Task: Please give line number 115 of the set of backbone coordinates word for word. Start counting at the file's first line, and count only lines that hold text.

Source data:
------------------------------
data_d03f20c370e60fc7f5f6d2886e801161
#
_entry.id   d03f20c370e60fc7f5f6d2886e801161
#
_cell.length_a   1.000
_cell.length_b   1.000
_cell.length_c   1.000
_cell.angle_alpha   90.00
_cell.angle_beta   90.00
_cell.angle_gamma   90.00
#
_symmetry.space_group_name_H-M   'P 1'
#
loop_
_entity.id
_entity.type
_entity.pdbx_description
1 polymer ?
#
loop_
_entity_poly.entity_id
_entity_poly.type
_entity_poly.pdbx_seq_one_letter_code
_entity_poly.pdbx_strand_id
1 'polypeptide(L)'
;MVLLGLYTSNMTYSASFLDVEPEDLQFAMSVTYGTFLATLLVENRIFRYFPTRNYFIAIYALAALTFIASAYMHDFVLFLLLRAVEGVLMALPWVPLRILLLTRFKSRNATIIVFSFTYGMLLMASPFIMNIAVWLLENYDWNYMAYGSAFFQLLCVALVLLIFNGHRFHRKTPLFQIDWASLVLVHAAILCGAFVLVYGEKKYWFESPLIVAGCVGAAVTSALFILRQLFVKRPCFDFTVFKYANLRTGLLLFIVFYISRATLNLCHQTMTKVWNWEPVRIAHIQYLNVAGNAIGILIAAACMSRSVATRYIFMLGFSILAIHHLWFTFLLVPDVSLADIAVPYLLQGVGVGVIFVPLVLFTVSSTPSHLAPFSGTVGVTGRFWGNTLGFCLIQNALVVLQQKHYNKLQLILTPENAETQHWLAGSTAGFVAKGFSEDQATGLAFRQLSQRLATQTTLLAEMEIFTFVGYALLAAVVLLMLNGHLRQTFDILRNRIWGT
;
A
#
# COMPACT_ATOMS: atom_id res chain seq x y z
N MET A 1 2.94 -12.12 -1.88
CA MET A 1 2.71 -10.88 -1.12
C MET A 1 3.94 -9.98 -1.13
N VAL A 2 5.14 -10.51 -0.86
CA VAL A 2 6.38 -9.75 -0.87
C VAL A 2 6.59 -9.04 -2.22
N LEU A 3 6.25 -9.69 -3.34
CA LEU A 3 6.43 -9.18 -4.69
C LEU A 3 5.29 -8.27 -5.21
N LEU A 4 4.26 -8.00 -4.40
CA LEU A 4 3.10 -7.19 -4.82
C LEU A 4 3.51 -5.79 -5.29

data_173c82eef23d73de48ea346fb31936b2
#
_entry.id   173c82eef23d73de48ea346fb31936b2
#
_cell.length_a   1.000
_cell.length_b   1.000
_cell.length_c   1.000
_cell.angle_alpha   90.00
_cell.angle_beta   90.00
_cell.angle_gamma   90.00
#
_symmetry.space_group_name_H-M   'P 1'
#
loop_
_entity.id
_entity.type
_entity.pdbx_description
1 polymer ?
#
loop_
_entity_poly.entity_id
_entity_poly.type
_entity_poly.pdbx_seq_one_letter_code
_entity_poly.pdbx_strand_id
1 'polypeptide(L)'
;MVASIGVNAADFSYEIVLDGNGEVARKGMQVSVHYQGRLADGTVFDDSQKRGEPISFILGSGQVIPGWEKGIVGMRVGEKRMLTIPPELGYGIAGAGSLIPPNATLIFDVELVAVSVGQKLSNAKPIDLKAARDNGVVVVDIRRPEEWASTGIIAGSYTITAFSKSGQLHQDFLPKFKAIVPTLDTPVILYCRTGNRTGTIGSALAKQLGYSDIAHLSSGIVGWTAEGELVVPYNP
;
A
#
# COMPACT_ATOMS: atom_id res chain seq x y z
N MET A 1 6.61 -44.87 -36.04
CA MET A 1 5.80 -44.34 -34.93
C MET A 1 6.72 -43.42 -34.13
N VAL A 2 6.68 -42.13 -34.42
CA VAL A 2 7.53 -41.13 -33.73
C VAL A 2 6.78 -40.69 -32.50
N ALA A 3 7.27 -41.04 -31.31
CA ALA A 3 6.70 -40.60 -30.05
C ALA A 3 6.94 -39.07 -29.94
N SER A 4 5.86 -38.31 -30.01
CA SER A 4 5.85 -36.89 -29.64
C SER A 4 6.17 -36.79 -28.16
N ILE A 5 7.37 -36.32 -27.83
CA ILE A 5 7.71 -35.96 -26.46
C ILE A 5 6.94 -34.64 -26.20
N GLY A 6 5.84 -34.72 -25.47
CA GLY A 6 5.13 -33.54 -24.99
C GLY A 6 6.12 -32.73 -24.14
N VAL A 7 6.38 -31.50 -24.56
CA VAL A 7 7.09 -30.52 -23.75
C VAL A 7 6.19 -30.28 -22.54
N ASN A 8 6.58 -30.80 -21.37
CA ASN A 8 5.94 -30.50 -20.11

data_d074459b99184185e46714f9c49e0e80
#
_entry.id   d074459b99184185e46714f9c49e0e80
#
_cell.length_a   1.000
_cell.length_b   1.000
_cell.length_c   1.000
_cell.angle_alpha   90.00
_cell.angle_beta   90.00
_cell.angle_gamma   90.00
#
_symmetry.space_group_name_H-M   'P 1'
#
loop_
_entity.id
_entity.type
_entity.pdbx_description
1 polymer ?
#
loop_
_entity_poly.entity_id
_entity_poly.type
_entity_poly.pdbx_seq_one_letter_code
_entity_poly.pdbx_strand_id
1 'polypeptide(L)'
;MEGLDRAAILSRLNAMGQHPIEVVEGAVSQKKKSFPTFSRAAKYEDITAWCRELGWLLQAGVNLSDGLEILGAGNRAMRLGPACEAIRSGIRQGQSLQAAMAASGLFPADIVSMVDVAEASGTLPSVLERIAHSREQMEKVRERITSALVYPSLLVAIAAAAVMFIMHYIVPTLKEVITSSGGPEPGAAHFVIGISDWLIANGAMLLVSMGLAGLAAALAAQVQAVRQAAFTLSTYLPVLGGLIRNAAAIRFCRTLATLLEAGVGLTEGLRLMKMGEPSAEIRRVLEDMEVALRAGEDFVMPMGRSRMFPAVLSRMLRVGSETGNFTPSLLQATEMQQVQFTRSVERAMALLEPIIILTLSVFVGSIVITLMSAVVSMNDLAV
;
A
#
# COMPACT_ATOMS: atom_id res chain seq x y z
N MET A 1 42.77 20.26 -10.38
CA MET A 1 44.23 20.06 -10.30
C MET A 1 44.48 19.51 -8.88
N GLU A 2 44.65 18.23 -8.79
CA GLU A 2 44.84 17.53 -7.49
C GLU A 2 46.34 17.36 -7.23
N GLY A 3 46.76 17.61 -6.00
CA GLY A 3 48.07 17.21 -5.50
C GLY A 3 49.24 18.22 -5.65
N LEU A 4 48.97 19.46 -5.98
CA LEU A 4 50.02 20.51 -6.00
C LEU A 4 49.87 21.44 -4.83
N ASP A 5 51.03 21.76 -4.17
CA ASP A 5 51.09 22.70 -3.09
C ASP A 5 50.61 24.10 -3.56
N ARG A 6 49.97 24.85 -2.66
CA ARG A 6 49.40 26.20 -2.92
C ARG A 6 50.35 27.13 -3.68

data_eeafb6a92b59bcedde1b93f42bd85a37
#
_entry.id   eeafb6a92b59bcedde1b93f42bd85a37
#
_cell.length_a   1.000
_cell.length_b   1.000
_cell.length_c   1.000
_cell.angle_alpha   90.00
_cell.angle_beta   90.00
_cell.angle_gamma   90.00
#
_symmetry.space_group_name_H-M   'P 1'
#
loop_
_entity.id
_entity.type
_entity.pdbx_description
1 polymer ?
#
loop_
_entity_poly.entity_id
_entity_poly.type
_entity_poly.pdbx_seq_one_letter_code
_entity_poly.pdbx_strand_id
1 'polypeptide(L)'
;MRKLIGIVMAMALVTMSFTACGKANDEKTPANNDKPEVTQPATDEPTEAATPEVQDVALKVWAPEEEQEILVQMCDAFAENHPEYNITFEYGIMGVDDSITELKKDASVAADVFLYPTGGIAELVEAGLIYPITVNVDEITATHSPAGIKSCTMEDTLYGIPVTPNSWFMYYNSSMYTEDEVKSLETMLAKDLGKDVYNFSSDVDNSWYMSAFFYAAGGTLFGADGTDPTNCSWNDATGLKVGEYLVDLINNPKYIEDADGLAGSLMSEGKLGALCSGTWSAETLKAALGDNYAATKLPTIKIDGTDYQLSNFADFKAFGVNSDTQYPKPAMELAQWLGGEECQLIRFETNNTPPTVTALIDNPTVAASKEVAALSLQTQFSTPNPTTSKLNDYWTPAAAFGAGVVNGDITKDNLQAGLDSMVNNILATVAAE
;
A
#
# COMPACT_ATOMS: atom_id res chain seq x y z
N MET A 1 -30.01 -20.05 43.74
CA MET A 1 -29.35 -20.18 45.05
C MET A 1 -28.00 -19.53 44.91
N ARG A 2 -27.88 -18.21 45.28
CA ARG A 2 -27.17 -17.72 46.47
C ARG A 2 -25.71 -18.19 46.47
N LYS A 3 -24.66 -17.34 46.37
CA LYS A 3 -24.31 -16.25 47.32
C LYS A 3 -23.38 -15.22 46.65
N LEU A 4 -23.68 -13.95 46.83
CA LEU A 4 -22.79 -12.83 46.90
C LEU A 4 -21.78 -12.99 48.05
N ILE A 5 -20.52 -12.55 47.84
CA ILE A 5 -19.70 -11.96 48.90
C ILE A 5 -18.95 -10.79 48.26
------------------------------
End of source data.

loop_